3. Singapore is still one which will be tick off my bucketlist in Southeast Asia. I just love you had a great time with your mum and she seemed to be as fascinated as you of the grandness of SG. I am sure, if andyan na ako, il be gawking at places u had been to.

    1. SG made country bumpkins out of us. 😀 So many oddly shaped buildings and public art. I had thought it was urban bland; it’s actually quite avant garde. More than Tokyo even.

  4. thanks for the tip on what time is the best when riding the Flyer. I love Singapore because of how clean and modern it is. Though sometimes the humid air doesn’t fancy me as much. hehe

    1. Yeah, clean and modern (and I must add, efficient) is really a change of pace for us Manileños. They say SG’s antiseptic environment is soulless and cold. I say, give me soulless then rather than a dirty, chaotic city with character. 😀

  5. Hi Aniano,
    Greetings from Singapore DUCKtours! If you had enjoyed yourself during when you were onboard our DUCK tour, we would greatly appreciate if you could drop us a review on our TripAdvisor page (http://www.tripadvisor.com.sg/Attraction_Review-g294265-d455288-Reviews-DUCKtours-Singapore.html).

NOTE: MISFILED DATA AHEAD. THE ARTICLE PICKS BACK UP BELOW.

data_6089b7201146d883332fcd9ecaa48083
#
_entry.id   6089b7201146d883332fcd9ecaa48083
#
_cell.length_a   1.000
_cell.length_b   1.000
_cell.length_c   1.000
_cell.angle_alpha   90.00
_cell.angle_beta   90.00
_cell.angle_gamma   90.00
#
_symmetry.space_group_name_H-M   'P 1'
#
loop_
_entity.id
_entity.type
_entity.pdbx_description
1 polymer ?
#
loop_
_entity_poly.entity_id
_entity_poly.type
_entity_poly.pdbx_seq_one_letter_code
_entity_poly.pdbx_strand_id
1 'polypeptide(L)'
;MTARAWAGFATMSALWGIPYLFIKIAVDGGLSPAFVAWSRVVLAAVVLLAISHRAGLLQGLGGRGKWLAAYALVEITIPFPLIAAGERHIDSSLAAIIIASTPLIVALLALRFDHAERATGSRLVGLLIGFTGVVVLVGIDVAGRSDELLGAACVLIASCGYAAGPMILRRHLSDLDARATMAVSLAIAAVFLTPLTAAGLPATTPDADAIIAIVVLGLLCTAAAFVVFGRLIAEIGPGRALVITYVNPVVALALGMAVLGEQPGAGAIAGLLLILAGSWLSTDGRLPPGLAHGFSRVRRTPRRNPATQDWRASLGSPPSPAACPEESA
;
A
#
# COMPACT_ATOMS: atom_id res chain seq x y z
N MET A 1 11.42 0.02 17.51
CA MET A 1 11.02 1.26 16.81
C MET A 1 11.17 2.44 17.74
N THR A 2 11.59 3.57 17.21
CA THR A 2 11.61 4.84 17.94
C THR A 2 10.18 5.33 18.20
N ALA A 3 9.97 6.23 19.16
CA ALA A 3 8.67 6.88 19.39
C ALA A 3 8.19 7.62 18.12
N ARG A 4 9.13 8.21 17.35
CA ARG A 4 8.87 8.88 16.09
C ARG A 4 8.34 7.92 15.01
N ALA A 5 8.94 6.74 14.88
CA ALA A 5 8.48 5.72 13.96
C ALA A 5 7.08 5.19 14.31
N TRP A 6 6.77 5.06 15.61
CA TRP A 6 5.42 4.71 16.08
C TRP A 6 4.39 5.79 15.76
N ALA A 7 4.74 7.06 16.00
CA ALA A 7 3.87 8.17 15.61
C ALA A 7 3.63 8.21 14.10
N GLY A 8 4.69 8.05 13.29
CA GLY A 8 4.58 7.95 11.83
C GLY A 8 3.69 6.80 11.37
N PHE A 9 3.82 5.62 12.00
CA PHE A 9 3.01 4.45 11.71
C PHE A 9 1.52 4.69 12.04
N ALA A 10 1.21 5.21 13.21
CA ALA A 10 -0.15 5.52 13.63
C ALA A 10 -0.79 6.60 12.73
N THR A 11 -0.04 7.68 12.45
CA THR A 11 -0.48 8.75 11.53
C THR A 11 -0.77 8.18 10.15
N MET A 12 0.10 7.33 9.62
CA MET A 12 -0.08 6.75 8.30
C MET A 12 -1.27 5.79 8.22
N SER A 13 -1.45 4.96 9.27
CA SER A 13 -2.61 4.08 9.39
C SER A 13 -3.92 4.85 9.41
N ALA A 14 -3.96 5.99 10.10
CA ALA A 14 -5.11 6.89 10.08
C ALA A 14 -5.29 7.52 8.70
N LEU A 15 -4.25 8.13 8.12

Thank you and we look forward to seeing you and your mum (together with your sister perhaps) again on our tours!

    DUCK and HiPPO team

    1. Hi Olivia! I was with my elderly mom so we didn’t venture out of the Orchard and Marina Bay areas. We even completely ignored Sentosa! I’m not a good resource person on SG. I love art though, so if you’re the artsy type, don’t miss the museums and the street art. Nothing like what we have in Manila.

    1. Hi Katrina! Tell your mom the flyer capsule floor area is wide enough. She can sit on the bench in the middle and still see the sights.

  6. Really awesome article. I am writing about 5 options to get a bird view of singapore. Definitely will share that..

  7. I didn’t really got the chance to ride the Singapore Flyer thinking that you can actually see the things you see there in the Sky PArk or the balcony of a hotel in the area; but then, I suppose I need to try it. Really need to try it. Thanks for convincing me! :))

    1. Right Yenny, you can prolly get the same view from Sky Park. My friend stayed at the 70-storey Swissotel and his photos looked the same as mine from the Flyer. But then, the Flyer is an experience in itself.